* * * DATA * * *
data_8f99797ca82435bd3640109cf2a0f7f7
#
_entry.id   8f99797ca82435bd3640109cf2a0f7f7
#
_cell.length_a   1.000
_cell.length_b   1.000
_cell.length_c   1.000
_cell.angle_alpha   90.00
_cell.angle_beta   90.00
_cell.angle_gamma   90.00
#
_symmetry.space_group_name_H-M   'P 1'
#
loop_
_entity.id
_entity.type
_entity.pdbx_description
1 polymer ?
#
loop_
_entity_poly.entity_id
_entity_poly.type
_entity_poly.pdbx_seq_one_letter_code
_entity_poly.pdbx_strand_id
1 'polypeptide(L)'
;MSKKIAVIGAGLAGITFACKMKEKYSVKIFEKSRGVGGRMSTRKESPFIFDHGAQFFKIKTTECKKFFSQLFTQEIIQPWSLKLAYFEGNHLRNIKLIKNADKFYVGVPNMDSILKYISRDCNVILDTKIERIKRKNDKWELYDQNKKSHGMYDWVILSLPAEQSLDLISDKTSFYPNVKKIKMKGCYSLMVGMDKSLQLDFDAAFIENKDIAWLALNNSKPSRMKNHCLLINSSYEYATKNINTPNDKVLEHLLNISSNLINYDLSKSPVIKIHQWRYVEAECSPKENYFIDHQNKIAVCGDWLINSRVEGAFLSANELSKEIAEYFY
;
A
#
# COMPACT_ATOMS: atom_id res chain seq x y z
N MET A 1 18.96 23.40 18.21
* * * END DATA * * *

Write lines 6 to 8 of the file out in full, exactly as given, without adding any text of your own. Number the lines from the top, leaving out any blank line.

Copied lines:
_cell.length_b   1.000
_cell.length_c   1.000
_cell.angle_alpha   90.00